Market Insider

Dollar bandwagon starting to get a little crowded

A currency trader counts US 100-dollar notes.
Ali Mohammadi | Bloomberg | Getty Images

No question, the U.S. dollar is the trade du jour.

Investors are betting on the buck for good reason: The U.S. economy is outperforming other global economies, and the Federal Reserve is moving closer to raising interest rates. At the same time, other central banks in Europe and Japan are moving in the opposite direction, easing policy to fight both deflation and slow growth.

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That divergence in central bank policies has resulted in a $46 billion bullish trade on the dollar.

In fact, hedge funds and other large speculators are betting the dollar will strengthen against all major currencies, according to the latest weekly Commodity Futures Trading Commission report on futures positions. Traders have been increasing bullish dollar positions steadily since mid-May.

The enthusiasm is shared by forecasters as well.

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Scotiabank said euro forecasts against the dollar from major Wall Street firms have fallen from 1.28 in August to 1.20 in November. They've also been upping their predictions for the dollar against the Japanese yen, British pound, Canadian dollar and Australia's dollar.

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Camilla Sutton, chief FX Strategist at Scotiabank, pointed out that the options market is also signaling growing bullish sentiment on the dollar. So-called risk reversals, or the difference in volatility between put and call options, show increasing demand for protection for a strong dollar in recent months.

Furthermore, in Bank of America Merrill Lynch's October survey of fund managers, 44 percent said that long dollar positions are the most crowded trades. Long high-yield was the second-highest trade, with 20 percent of respondents saying it was the most crowded trade.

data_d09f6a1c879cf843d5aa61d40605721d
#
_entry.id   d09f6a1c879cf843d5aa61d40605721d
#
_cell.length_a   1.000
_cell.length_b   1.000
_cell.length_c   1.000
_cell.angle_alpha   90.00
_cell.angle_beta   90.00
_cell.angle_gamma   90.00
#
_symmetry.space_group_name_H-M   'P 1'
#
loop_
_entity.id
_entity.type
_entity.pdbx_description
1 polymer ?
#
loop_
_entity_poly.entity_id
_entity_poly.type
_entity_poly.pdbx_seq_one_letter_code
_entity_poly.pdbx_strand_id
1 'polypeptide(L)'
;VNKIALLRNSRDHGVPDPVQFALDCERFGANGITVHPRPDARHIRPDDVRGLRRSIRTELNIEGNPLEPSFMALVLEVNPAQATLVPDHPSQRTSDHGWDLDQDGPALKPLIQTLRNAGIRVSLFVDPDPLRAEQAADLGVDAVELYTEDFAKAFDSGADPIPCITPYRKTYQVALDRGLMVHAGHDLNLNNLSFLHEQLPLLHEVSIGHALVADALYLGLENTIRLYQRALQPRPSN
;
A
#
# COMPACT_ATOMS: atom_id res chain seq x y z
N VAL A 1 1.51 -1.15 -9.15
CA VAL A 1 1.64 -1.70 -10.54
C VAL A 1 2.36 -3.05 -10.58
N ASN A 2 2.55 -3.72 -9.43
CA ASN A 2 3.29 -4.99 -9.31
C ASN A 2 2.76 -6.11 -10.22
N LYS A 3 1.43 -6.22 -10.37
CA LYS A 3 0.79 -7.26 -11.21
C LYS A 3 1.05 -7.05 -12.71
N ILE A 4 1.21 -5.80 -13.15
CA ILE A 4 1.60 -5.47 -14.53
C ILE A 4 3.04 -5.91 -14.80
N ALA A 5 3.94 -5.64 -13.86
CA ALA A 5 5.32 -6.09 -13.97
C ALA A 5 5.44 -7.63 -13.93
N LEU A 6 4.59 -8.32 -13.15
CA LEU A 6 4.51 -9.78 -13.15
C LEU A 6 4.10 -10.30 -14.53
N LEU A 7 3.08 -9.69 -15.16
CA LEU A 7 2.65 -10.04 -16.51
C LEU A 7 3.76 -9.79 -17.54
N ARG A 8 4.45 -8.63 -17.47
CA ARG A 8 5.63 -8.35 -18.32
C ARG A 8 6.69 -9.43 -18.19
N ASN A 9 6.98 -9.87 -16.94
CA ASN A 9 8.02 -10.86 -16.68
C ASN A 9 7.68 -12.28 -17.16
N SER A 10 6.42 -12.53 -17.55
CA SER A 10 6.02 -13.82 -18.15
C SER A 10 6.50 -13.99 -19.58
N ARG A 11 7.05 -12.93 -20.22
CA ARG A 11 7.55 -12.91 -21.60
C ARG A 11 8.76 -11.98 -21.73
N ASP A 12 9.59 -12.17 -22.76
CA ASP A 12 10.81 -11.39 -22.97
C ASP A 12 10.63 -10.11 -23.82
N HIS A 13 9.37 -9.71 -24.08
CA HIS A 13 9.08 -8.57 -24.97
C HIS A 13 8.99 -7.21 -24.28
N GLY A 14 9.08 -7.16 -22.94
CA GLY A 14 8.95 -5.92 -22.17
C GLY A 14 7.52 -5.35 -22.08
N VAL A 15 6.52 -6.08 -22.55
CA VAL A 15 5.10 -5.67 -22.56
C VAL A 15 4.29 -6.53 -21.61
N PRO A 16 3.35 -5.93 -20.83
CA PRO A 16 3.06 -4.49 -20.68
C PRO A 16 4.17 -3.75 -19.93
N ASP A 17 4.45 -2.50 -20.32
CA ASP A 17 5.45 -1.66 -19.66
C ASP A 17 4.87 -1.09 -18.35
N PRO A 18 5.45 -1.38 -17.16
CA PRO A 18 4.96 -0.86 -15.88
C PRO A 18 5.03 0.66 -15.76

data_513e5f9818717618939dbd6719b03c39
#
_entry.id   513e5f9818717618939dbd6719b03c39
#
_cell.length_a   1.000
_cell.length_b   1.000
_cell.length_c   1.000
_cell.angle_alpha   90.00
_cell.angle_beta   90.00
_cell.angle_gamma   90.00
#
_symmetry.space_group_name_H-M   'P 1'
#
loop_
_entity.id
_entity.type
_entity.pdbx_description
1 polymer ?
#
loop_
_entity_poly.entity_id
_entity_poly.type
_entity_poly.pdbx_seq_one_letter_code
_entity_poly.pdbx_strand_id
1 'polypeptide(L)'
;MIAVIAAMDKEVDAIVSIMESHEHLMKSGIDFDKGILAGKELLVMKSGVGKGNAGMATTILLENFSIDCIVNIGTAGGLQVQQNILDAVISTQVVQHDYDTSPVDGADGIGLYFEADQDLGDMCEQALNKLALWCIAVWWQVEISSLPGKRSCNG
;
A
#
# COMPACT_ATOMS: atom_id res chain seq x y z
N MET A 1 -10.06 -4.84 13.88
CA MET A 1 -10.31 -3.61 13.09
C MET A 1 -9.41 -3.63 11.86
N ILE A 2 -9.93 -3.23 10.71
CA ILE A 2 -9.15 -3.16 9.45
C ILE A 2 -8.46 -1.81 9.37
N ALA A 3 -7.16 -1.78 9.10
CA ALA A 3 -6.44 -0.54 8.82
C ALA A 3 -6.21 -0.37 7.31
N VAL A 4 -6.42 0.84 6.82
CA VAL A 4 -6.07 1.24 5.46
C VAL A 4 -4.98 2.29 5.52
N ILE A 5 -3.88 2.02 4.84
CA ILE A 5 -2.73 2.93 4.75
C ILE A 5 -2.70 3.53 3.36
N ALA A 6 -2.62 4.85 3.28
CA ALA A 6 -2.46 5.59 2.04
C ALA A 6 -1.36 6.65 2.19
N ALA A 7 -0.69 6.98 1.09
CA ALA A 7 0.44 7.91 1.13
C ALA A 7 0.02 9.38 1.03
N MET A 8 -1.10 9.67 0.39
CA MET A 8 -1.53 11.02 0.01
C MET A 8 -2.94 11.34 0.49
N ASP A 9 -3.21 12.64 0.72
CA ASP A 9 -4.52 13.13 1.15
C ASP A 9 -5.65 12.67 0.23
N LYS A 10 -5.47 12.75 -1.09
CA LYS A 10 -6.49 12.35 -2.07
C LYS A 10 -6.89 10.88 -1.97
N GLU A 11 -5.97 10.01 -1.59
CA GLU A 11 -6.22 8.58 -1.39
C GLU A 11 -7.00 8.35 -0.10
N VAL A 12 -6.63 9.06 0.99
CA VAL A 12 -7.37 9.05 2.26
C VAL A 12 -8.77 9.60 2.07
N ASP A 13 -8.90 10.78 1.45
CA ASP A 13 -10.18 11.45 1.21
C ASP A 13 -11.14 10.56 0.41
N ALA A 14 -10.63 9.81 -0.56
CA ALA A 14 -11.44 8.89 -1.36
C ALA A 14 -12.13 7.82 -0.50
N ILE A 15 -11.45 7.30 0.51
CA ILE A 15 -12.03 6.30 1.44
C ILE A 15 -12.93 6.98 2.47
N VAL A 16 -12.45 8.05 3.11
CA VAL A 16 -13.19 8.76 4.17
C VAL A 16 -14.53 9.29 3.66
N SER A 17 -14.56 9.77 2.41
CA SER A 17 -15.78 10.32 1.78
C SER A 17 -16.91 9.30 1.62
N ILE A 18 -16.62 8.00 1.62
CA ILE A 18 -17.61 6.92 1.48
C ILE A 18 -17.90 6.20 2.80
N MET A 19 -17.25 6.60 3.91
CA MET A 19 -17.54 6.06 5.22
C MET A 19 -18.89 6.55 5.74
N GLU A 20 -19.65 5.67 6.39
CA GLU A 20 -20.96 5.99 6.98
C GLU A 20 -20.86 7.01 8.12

All of this extreme bullish sentiment can be a red flag.

The danger with consensus calls and crowded trades? Any news or data release that pokes holes in the strong dollar story has the potential to cause a massive rush for the exits and could get messy. Once confidence is shaken, it can lead to a sharp snapback as the trade unwinds.

"U.S. dollar speculative positioning is increasingly becoming a very crowded trade, which leaves it more vulnerable to pullbacks in the near-term on the back of disappointing economic data from the U.S. which acts to dampen Fed rate hike expectations," Lee Hardman, currency analyst at Bank of Tokyo Mitsubishi, said in a note.

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Many see the dollar's reaction to Friday's jobs report as a sign sentiment is starting to play a greater role.

The economy added 214,000 positions in October, slightly worse than the 235,000 expected by economists. Still, there were a number of positives in the report, including the unemployment rate falling to a six-year low of 5.8 percent and broad-based gains in jobs across industries.